Manchester Art Gallery: You can do it too

Manchester Art Gallery
Mosley Street

"...When we came to live in Manchester 35 years ago, I was thrilled to discover a splendid memorial to Victorian civic benevolence: the city Art Gallery.

It was imposing. It had columns and steps up to the front door. It had an annexe called the Athenaeum where visiting exhibitions were hung, and above all, it was chock full of amazing paintings. I fell in love with the Pre-Raphaelites and even had a chapter in a book of mine ( The Fantora Family Files ) in which all the pictures come magically to life, and the black kitten from Millais's "The Flood" leaps into the bonfire of his famous "Autumn Leaves".

For the past few years, the place has been shrouded in plastic and scaffolding, and the unveiling of the new, improved building has created rather less fanfare than it deserves.

But, first things first. All the old friends are still there, but now some over-the-top vases and silverware pieces have funny little paintings by Tony Ross propped up next to them. The caf was always delightful, but it's much bigger, and looks more stylish. The shop is excellent and the front hall of the building has its noble staircase leading the way up to well-remembered glories.

I was eager, though, to see the extension - the Clore Interactive Gallery - and the new exhibition spaces above it. I went up to the first floor in a glass lift, and found a place full of installations, paintings, and sculpture which not only would keep anyone, child or adult, happily occupied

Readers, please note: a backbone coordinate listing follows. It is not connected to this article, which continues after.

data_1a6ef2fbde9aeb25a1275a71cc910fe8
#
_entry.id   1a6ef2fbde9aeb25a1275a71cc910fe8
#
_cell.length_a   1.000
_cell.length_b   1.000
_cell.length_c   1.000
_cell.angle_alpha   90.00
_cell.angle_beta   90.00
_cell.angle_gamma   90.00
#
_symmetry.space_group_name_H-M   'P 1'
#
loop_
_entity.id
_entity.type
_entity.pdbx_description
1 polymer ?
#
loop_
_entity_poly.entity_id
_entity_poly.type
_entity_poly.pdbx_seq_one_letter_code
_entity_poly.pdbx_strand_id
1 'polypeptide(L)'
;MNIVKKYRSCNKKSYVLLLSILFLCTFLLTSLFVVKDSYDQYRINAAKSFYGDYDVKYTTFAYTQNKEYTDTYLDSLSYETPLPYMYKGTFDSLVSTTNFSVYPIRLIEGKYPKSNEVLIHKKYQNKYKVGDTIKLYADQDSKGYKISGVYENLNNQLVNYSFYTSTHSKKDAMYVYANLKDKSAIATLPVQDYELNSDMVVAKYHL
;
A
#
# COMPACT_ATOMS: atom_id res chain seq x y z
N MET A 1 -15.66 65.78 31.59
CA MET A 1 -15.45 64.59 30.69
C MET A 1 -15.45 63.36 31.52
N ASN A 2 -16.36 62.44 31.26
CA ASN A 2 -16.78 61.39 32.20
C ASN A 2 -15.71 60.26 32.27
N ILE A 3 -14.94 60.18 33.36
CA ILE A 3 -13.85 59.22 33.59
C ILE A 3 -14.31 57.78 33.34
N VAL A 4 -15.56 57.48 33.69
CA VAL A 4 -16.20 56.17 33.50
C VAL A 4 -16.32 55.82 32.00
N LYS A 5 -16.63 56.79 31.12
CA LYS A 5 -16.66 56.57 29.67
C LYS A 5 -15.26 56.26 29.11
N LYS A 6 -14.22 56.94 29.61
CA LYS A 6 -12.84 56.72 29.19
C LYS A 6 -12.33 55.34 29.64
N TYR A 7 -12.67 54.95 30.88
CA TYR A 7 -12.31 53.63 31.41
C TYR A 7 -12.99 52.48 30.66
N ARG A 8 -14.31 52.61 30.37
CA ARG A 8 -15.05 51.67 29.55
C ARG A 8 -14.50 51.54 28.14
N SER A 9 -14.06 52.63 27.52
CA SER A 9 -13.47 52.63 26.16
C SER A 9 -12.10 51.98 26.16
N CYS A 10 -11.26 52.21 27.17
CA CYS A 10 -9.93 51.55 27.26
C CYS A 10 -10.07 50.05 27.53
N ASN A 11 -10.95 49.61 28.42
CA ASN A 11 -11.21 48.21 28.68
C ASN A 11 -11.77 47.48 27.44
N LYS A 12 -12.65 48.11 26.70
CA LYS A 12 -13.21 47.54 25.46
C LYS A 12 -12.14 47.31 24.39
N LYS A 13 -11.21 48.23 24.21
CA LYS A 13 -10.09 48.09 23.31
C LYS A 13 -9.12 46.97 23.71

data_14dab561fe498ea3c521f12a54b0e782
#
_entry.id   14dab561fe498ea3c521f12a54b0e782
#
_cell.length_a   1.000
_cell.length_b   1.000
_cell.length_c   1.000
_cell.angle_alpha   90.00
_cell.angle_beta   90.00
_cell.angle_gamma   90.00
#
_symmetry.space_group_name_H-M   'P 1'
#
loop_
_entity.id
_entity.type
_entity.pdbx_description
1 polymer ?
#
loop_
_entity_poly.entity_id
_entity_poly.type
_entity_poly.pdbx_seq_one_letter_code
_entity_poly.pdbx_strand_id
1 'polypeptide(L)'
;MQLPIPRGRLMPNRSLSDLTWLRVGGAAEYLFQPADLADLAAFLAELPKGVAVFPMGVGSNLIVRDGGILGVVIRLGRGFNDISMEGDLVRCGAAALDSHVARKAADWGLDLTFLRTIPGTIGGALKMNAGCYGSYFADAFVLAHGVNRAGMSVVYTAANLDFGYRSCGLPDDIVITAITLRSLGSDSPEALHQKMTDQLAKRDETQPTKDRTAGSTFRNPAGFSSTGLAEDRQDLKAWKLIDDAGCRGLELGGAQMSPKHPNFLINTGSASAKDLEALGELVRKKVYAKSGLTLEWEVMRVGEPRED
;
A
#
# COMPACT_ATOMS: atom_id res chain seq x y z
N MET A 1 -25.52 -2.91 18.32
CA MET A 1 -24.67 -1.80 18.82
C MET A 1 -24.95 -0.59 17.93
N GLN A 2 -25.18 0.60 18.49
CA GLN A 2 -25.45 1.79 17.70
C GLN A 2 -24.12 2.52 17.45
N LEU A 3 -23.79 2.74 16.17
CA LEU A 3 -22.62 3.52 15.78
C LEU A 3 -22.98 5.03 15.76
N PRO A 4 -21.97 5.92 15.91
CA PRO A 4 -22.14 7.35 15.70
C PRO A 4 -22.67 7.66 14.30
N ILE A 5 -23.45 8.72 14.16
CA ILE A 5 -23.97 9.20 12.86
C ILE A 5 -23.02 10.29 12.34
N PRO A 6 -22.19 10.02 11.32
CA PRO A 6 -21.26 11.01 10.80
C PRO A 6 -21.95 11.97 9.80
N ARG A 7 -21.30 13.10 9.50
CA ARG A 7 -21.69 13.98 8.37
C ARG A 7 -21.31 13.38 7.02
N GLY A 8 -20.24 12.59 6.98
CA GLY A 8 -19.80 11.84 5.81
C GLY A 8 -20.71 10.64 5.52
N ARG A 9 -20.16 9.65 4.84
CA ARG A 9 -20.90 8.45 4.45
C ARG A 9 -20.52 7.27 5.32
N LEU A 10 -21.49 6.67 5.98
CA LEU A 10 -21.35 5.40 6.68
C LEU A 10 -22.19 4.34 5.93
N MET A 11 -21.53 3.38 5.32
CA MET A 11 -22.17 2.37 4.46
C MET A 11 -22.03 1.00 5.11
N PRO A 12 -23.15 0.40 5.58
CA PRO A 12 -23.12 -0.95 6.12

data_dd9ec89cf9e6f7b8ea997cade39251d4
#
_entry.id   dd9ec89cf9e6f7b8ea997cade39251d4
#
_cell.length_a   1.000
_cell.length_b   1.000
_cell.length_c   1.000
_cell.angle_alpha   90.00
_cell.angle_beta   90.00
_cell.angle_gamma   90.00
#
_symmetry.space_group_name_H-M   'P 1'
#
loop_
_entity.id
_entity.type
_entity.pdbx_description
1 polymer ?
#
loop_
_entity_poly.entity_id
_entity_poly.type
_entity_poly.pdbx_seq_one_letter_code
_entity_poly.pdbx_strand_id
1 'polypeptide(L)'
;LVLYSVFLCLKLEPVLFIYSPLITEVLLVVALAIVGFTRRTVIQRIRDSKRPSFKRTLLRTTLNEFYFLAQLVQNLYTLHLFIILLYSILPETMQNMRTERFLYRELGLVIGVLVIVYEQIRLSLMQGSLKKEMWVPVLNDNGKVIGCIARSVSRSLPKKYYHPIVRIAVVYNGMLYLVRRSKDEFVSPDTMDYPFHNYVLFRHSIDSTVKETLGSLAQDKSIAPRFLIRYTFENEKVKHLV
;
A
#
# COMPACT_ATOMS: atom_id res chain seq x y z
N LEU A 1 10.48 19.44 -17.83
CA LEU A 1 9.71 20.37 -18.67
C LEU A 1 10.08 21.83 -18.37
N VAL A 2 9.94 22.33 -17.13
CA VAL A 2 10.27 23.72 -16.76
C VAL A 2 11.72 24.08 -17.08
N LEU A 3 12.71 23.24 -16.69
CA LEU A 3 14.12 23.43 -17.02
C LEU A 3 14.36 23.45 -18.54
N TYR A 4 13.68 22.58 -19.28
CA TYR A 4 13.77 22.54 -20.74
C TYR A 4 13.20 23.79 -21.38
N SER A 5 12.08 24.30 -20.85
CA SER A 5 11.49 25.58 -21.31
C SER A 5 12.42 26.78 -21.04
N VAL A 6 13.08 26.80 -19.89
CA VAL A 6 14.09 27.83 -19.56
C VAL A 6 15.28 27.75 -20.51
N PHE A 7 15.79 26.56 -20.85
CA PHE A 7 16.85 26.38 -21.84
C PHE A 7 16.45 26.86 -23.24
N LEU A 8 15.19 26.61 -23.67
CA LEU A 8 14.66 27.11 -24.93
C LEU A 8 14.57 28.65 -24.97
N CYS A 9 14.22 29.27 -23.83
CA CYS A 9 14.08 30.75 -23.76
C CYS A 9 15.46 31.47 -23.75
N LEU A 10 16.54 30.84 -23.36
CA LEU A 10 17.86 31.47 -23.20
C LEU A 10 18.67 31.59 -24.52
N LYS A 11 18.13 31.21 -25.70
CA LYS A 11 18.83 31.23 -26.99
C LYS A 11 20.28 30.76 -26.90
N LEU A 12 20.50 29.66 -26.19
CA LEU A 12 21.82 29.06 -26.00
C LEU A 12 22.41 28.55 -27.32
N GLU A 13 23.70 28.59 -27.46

for hours but which are most beautiful in themselves...

...The gallery, which has a good relationship with Barefoot Books, is planning a joint exhibition of children's book illustration this month and has hosted workshops by storyteller Hugh Lupton and illustrator Clare Beaton. This is a side of the educational programme which promises to be very fruitful, and which other publishers might emulate. Every school in the area now has a tremendous resource on its doorstep and it's to be hoped that curriculum pressure doesn't prevent them from making the most of it. I want to go back and see more, see better.

Read the full version of this review in this week's TES, page 17

Manchester Art Gallery, Mosley Street, Manchester M2 3JL. Tel: 0161 235 8888; www.manchestergalleries.org
Open Tuesday to Saturday 10am-5pm, admission free.
'New Indian Art: Home, Street, Bazaar, Shrine, Museum' to September 1; 'Imagine', an exhibition of children's book artwork in association with Barefoot Books, runs from September 21 to November 17.
The Fantora Family Files by Adle Geras will be republished by Oxford University Press next year.

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